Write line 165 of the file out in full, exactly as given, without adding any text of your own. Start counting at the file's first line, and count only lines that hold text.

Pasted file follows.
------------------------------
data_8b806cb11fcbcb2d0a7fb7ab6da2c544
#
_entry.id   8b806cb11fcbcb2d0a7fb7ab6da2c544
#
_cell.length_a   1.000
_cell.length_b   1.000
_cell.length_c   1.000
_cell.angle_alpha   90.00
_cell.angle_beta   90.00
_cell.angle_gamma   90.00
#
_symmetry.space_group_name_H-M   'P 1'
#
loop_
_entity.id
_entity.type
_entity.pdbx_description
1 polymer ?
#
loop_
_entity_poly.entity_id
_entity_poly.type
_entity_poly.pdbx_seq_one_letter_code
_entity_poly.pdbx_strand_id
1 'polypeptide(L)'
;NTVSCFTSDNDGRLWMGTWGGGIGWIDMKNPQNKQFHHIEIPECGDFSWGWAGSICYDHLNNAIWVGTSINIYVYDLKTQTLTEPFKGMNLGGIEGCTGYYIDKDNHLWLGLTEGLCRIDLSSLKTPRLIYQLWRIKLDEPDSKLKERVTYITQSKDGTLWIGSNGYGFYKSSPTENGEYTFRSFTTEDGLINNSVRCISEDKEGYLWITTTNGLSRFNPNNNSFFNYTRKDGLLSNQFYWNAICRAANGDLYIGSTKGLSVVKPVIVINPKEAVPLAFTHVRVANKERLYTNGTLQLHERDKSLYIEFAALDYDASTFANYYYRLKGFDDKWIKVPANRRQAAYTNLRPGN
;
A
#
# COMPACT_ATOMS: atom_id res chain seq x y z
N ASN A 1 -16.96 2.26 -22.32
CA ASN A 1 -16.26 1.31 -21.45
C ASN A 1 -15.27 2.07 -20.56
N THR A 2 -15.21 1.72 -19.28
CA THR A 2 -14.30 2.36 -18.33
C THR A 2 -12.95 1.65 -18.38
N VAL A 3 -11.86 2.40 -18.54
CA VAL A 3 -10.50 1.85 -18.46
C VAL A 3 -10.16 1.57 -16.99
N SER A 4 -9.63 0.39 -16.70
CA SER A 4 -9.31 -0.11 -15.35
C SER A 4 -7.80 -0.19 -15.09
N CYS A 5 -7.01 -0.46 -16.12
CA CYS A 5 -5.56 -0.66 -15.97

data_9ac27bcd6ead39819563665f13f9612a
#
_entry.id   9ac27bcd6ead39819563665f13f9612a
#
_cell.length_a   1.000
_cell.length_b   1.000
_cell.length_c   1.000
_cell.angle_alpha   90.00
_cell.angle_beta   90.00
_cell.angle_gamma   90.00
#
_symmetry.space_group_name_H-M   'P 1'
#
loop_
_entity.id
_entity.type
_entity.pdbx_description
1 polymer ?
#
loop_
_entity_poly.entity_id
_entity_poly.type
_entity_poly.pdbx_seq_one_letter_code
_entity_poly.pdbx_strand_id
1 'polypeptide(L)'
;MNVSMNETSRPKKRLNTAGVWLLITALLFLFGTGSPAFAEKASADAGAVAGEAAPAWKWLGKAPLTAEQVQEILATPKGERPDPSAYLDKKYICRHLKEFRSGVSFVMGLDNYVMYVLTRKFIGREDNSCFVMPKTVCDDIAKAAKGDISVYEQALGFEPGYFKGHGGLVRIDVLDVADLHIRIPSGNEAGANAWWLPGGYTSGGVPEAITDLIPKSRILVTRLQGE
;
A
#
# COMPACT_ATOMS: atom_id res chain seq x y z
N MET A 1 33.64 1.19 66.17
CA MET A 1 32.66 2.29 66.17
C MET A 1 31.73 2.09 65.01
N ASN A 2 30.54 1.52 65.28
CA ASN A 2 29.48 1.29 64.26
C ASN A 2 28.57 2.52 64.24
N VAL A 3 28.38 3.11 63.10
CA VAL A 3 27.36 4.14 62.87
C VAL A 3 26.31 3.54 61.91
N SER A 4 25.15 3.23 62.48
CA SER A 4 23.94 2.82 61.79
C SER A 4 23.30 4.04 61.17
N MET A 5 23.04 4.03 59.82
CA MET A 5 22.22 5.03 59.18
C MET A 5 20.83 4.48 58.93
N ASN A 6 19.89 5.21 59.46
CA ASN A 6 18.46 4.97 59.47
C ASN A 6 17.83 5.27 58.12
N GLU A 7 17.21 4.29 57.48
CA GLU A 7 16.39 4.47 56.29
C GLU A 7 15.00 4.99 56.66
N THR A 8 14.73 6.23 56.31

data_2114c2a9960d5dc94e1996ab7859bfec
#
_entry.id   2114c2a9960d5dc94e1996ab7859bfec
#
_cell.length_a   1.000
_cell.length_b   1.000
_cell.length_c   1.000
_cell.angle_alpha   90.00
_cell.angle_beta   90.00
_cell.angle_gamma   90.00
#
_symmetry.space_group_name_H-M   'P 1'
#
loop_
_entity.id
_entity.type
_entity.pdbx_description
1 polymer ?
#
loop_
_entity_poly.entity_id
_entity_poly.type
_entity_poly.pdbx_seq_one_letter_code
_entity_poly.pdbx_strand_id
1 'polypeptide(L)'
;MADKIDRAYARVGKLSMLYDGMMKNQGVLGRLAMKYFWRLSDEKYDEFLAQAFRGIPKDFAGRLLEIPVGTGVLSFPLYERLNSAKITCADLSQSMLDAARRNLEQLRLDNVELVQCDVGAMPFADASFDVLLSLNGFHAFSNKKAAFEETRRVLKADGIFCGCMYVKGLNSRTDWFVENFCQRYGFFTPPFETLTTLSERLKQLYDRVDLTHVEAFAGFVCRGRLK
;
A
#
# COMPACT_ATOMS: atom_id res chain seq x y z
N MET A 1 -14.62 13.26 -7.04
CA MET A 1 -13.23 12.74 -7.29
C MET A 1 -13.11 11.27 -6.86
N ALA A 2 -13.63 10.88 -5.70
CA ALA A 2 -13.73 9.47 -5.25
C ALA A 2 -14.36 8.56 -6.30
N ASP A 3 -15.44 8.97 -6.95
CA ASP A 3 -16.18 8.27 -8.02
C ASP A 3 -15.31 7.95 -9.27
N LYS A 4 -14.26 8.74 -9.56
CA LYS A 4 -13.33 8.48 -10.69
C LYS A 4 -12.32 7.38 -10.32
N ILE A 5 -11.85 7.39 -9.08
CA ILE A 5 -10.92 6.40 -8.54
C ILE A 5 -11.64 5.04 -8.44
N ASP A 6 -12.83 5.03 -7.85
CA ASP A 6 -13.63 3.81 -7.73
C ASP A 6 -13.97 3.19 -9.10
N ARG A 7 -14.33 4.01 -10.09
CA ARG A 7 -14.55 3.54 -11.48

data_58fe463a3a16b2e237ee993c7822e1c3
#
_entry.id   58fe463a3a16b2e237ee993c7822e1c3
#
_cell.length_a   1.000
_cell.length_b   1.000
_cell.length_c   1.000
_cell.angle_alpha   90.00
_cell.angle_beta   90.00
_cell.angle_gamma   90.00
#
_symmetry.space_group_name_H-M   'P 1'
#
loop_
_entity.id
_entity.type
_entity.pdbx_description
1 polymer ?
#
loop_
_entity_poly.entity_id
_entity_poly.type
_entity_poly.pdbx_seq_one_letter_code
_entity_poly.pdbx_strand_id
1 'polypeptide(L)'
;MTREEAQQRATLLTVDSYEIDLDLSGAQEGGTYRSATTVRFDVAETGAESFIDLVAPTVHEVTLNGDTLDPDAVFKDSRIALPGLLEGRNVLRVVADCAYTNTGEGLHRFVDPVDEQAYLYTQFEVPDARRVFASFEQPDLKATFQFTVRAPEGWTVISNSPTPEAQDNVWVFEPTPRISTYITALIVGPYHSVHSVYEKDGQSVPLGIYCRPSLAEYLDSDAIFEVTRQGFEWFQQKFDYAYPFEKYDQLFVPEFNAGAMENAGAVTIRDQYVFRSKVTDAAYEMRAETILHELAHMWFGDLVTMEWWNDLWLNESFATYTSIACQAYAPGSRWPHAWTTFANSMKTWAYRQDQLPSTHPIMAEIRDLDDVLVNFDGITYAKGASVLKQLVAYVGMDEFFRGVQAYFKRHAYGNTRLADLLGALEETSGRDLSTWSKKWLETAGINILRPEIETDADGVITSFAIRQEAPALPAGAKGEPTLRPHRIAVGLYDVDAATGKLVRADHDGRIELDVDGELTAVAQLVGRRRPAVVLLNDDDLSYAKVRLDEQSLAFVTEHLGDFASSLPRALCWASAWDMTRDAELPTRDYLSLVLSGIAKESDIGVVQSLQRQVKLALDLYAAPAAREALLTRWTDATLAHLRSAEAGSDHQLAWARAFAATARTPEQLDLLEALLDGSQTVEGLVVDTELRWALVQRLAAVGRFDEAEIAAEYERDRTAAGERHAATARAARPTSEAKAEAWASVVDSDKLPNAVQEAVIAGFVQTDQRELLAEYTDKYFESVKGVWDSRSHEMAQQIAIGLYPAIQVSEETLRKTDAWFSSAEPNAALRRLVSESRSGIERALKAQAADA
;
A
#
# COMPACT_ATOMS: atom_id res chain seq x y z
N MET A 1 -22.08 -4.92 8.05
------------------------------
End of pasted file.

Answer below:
#